Showing posts with label Branding. Show all posts
Showing posts with label Branding. Show all posts

Saturday, August 18, 2012

Online Reputation Management: The Basics

All professionals, especially those who conduct business online, can be subject to bad publicity. All it takes is one negative comment on a blog or website with the right (or wrong) mix of traffic to drive a company’s reputation into the ditch. If your company has not heard of or are not doing Online Reputation Management (ORM), here are the basics and why this is something every business needs to start doing now.


What is Online Reputation Management (ORM)

ORM is the process of following online references to a brand, company, person or service while having a plan in place to deal with any negative feedback. It is a three-step process, although they may not always occur in this order:

  • Monitor – Maintain an ongoing system for researching and keeping track of public perception.

  • Evaluate – Consider individual feedback, as well as the source, outlet, reach and timing, to come to a decision about the risk.

  • Act – Comment, rebut, draft a formal response or simply ignore what has been said, based on your company’s evaluation.

ORM is typically considered to be a mix of marketing (including SEO) and public relations. There are numerous firms offering ORM services, although it’s something companies can do on their own for free.

Why Companies must have an Online Reputation Management Program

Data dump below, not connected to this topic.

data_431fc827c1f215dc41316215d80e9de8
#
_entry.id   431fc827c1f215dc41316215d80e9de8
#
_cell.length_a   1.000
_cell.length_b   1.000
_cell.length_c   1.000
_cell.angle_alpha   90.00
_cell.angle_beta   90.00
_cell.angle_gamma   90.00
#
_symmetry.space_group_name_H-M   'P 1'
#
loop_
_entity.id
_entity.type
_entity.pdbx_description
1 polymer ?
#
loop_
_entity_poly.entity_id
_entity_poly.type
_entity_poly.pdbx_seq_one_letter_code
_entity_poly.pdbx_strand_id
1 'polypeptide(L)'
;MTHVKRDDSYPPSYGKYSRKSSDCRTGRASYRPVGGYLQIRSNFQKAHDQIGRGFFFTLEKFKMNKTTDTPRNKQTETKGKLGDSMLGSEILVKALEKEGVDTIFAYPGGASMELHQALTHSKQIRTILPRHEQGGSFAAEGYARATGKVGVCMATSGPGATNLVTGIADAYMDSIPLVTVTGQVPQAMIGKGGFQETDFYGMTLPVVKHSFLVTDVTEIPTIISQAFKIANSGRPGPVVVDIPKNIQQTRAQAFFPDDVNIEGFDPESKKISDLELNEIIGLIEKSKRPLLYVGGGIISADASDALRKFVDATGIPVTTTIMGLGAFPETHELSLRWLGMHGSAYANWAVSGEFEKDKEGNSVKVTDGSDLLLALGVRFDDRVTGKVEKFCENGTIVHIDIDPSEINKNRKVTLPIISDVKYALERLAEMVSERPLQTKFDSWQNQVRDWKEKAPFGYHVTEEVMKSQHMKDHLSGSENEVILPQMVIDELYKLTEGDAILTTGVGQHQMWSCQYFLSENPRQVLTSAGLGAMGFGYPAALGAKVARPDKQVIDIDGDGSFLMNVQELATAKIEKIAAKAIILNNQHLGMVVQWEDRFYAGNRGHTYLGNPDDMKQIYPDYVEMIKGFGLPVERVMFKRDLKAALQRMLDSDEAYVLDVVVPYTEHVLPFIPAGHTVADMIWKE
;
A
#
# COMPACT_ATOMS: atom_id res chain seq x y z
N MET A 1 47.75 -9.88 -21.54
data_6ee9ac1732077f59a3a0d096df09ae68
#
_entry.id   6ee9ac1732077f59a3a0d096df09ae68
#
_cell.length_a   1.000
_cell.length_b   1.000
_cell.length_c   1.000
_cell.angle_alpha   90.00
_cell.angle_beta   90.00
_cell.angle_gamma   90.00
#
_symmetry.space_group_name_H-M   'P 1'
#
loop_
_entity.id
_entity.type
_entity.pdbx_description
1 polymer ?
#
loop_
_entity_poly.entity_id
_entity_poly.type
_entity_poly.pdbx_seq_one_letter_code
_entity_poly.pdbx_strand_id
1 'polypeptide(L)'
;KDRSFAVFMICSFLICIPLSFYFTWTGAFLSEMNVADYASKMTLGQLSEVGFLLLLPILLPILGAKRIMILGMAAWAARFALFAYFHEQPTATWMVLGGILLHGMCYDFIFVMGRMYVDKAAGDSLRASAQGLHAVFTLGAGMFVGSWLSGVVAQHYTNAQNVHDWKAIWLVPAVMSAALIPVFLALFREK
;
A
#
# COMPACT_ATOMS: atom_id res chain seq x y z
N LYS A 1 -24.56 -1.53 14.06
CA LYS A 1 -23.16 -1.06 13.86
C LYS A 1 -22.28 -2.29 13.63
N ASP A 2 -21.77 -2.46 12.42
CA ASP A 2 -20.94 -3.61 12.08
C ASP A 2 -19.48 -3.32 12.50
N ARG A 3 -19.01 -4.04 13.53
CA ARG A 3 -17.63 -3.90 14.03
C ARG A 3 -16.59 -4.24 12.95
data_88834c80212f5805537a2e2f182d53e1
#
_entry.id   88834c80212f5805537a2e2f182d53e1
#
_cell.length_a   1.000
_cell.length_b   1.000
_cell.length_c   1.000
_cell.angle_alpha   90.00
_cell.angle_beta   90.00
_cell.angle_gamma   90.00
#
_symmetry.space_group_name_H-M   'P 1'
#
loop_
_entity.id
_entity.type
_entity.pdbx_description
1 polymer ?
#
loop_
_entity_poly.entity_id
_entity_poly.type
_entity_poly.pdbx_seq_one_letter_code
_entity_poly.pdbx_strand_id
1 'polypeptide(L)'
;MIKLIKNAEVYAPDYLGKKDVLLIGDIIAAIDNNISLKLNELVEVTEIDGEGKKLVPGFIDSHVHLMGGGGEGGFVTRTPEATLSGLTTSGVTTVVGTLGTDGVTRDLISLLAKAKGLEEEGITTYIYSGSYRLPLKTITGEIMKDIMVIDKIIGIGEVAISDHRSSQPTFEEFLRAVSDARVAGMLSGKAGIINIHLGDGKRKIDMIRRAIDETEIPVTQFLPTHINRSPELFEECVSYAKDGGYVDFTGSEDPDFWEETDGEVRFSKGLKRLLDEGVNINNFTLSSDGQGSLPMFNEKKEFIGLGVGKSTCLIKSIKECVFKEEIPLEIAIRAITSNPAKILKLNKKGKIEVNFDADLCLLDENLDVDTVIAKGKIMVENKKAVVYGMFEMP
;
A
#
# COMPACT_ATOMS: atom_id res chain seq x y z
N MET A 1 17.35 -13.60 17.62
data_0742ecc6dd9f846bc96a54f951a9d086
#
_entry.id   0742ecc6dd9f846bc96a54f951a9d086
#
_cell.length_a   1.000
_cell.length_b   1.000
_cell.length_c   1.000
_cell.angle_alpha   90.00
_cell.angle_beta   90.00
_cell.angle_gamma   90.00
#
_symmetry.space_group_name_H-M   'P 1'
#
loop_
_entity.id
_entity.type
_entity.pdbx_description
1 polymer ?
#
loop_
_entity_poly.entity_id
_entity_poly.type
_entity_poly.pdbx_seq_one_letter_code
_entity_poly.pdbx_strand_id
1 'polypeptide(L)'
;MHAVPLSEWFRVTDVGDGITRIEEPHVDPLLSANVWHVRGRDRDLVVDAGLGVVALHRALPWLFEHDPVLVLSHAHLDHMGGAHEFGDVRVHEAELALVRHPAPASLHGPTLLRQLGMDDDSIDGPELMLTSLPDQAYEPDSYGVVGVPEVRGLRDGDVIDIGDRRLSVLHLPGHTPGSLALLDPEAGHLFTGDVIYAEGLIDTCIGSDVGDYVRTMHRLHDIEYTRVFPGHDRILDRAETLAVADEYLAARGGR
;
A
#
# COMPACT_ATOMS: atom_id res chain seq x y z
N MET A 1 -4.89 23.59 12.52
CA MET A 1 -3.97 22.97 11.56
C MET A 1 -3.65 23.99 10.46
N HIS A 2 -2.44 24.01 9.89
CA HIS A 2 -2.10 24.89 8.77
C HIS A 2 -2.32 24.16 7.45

Let’s say your company has years of experience, a solid client base, and great relationships with your clients and colleagues. Your company recently bid on a huge design project with a well-known company and won. One of the other candidates, who was not awarded the job, is resentful. Not only did he put hours into the process, but a friend within the company essentially guaranteed him the job.

Upon discovering that your company was awarded the work, the other candidate publicly attacks your company’s character, work ethic and values in his very popular design blog with over 5,000 readers. Unbeknownst to your comapny, one of the top Google results for your name is now this scathing post, which at this point has 35 comments from people who don’t even know your company, agreeing with the author. Anyone who Googles your company will now see this negative response -- potentially before they reach the business’s website.

It takes two weeks until the company is aware that there is a drop off in normally steady inquiries, and a call from a long-term client asking for details on the situation further highlights the situation. At this point, your company has no way to know how much business has been lost, but senior members are quickly scrambling to find all references to this post, and trying to do damage control.

If your company had been monitoring its online reputation, senior management would have immediately known about the negatively. Now the business’s executive team would not have been able to avoid this situation, but they could have done a few things immediately to defray some of the damage. The most important part of online reputation management is being aware of what’s being said about your company, to whom and why. It also requires that the proper methods be implemented to be quickly advised of negative comments on the Internet and that that there is a plan in place when action can be taken.

How to Handle Negative Publicity

Ideally, with every project taken on and every relationship formed, companies need to work toward building a professional reputation. Your company can enhance the effectiveness of a positive reputation by: